Now, photographers shoot for many reasons. And they have pithy quotes about what a photograph is or isn’t. Sure, it is a document, one that freezes the moment, capturing all that is going on in 1/160 of a second, give or take a few fractions of a second. It doesn’t speak, at least not out loud, and it lacks motion, though not gesture. You cannot touch or hold it. I only requires you to feel it.
They didn’t know me or my camera work. And I didn’t have time to get to know them. At some point, they would all look differently. From my side of the camera, they were all beautiful, knowing that the images I made would document their lives forevermore. We met electronically for a few seconds, controlled by the light and the emotions. A beautiful moment which will allow them to hold each other for an eternity.
When we went to the house for a shiva call, even though the survivors don’t do shiva, the house was full of friends. Food filled the table. The noise levels were high. They had taken one of my images which I had printed and delivered and put it on a postal size card with one of Alida’s favorite poems of the back for people to take as a remembrance. I had no idea they had done this. The rabbi said that my image was with her in the hospice. Who knows if she recognized anyone in it? But for them, it symbolized their love for one another and served as a memory of life as hers was slowly ebbing away.
Lewis thanked me. No thanks necessary. It was my honor and a mitzvah in the truest sense of God’s word. This is one reason for me to have a camera.
Cold and damp. Chilling. Trudged in through the snow. Carried some food, batteries and socks. Some live in the woods by choice. Others because they don’t have one. Larry and Matt do as they want. Don’t have to deal with what goes on. Both give thanks for what they have.
My hands were so cold I couldn’t find the shutter. Batteries didn’t keep their charge. The guys felt free, hardly feeling the freezing temperatures. Batteries run a radio. Socks and powder stave off dead toes. Canned food can be heated. Next time clean long johns and sterno. Not for me to judge, just hope they make it through the winter.
Just great characters, worthy of all the love, help and support which all of us feel entitled to.
Needs to know which devil to attack first. As one of the survivors told me, “he need to give up the dope and the alcohol….” But which one first? And the where does he go? Cannot possibly seamlessly merge back into the system, unless taken care of. Do we? A line gets drawn in the sand. Join up to receive. If not, what?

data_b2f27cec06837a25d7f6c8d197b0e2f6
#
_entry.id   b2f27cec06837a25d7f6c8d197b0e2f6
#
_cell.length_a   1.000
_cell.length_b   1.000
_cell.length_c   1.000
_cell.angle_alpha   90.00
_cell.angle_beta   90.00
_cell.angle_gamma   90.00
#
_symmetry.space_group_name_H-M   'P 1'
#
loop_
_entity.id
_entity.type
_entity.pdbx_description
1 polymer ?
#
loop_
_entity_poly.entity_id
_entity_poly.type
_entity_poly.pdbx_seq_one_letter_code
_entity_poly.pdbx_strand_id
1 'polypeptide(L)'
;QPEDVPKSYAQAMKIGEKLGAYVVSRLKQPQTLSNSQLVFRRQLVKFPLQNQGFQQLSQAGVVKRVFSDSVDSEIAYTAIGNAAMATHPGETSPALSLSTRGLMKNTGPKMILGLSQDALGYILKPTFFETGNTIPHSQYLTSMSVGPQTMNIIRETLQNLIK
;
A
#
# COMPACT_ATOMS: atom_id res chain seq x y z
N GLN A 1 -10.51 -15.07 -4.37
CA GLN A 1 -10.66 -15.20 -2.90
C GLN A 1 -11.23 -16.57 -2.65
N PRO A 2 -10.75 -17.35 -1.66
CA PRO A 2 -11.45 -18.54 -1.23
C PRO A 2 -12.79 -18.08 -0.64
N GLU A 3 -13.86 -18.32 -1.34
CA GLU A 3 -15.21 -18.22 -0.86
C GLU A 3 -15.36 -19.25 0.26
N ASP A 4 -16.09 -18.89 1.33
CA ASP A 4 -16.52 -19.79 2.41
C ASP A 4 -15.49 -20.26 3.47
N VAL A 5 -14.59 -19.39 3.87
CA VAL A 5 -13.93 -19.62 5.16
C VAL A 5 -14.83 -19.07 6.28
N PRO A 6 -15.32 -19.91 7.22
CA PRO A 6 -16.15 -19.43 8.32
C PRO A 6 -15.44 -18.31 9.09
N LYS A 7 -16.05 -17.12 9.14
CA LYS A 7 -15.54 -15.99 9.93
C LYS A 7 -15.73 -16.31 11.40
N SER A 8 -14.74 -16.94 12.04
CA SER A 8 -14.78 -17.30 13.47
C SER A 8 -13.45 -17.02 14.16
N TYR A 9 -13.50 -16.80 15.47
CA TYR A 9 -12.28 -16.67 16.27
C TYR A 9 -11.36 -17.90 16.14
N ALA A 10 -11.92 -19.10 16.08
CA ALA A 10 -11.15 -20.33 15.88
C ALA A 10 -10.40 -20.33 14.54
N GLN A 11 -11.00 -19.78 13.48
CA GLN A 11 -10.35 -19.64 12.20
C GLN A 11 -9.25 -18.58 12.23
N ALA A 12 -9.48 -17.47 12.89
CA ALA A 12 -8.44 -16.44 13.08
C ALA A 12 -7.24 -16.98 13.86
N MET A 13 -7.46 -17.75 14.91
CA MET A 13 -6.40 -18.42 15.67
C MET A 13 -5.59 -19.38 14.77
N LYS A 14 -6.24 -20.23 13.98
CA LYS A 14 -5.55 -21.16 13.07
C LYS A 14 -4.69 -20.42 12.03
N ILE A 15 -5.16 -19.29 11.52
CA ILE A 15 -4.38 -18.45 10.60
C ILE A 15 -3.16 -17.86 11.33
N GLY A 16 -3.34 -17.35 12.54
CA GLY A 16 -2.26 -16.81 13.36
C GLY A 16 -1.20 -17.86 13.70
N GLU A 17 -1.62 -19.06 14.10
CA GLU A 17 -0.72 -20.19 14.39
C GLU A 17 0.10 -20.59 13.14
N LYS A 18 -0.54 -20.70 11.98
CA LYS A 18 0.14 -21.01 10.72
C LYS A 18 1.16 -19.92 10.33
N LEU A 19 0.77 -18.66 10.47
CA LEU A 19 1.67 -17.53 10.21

So, what’s the problem? Heroin. Does he do a substitute? Alcohol? Can we dope him up to get him off the sauce? He has court cases. Will he be sober enough and healthy enough to go to a treatment facility? I make him laugh. He makes me cry. I want him to be well. Nothing I can do for him at the moment. He sits and begs. People look at me from the nearby diner, not happy about him being there and wondering why I do what I do. I don’t shoot them. They are only secondarily my subjects. Can my images change opinions? Who knows?
Never asked where the name came from. He knew people with whom I went to New York Law School. We may have met back in the 60′s. He bought me lunch, then disappeared.
Larry has retired. Tired of the town. Tired of the street.
Mark constructs and creates.
Matt spends some time on the outside. Works now and then. Carries around Leaves of Grass.
Me. I marvel at their courage and their ability to not need creature comforts.
Rodney King died before he turned 50. His beating, painful as it was, followed by the acquittal and subsequent riots, promoted awareness of racial inequities in our country. Too bad we need chaos to promote learning, not only about ourselves, but the national ethos we support.
Would have liked to see him beat the demons and survive. The great experiment in which America has been engaged suffered a setback when Mr. King became ten-minutes-famous, but it advanced as people who never thought about the problems realized how deep and pervasive they were and are.